The question that serious scientists are asking is: If we (or bees, or birds, or deer) consume the dsRNA in the apple or potato, can it influence how our genes work? Will these genetically modified organisms (GMOs), eaten as apple pies, french fries, or whatever, change our development, physiology, and behavior?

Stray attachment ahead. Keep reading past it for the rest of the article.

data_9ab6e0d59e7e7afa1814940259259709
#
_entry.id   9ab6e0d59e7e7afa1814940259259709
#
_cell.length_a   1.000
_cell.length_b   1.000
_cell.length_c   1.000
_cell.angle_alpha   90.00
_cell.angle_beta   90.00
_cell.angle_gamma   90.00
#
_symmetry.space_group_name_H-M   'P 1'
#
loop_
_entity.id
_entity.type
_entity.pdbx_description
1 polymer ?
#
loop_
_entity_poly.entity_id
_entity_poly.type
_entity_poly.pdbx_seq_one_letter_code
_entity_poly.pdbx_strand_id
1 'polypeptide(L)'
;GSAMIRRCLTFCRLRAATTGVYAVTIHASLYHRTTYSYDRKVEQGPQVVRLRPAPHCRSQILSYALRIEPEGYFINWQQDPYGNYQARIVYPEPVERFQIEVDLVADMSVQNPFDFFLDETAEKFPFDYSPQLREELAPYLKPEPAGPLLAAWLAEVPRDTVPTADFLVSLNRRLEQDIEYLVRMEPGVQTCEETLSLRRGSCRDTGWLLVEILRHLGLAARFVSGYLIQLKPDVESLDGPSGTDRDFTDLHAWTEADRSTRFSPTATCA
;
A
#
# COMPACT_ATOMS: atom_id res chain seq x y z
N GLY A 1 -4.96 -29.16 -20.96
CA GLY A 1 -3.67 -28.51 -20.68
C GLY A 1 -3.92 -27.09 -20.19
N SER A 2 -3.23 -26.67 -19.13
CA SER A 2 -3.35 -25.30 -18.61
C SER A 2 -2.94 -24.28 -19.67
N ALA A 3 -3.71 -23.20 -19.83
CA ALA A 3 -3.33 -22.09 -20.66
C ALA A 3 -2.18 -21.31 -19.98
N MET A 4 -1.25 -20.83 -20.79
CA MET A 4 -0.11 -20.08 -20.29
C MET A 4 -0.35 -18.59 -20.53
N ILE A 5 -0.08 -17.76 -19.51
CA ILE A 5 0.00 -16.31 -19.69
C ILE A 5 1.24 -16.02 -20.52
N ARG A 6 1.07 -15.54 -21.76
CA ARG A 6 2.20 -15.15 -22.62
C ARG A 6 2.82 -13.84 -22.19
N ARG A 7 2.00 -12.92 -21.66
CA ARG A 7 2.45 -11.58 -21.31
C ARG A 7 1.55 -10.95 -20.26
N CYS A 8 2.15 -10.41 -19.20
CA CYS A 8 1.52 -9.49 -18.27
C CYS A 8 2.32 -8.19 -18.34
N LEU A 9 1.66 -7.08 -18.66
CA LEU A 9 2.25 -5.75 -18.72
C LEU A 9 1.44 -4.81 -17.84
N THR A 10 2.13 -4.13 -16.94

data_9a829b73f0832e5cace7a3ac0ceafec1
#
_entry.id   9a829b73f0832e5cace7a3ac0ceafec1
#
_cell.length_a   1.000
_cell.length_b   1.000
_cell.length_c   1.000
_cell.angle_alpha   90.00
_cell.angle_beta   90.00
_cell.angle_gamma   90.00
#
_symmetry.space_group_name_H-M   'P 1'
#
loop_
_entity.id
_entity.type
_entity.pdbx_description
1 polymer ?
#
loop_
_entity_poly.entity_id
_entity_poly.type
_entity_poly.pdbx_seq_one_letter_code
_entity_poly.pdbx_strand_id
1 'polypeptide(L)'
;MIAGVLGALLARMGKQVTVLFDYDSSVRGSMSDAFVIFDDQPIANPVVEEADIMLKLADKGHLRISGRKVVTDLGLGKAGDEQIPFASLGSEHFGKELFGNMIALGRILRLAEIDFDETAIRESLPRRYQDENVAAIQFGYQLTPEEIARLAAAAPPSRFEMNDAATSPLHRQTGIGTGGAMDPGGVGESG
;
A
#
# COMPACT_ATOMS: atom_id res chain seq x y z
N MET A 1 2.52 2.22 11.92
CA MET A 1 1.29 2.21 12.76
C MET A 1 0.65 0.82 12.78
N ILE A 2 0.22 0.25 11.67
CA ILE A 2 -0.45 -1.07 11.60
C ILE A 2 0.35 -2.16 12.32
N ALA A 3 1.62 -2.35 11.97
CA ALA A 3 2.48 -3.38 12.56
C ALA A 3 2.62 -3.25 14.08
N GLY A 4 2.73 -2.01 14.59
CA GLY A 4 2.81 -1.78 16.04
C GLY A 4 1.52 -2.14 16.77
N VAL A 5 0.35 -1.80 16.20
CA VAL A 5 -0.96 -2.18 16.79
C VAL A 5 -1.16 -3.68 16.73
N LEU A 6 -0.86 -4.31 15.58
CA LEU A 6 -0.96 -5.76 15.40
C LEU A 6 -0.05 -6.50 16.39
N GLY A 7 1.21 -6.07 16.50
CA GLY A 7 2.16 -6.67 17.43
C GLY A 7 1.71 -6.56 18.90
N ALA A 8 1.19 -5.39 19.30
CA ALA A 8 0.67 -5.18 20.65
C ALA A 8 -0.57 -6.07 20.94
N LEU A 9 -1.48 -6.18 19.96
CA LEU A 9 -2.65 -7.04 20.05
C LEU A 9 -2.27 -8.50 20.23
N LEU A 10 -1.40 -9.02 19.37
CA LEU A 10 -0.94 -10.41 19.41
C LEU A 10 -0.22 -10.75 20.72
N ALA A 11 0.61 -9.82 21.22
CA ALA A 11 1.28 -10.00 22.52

When Brazilian research scientists fed tiny pieces of RNA to young honey bees, they expected little to happen—certainly nothing earth-shaking. The RNA used is not naturally found in bees. It was taken from jellyfish, chosen because it was supposed to have an insignificant impact. The RNA didn’t cooperate.After mixing just a single meal of RNA into the natural diet of the worker bee larvae, as the bees grew older, scientists discovered that a staggering 1461 genes showed significant changes compared to controls. In other words, about 10% of all the bees’ genes, including those vital to health, were either turned up in volume, or more often than not, turned down. The authors of the study concluded that such a massive change “undoubtedly” triggered changes in the bees’ development, physiology, and behavior.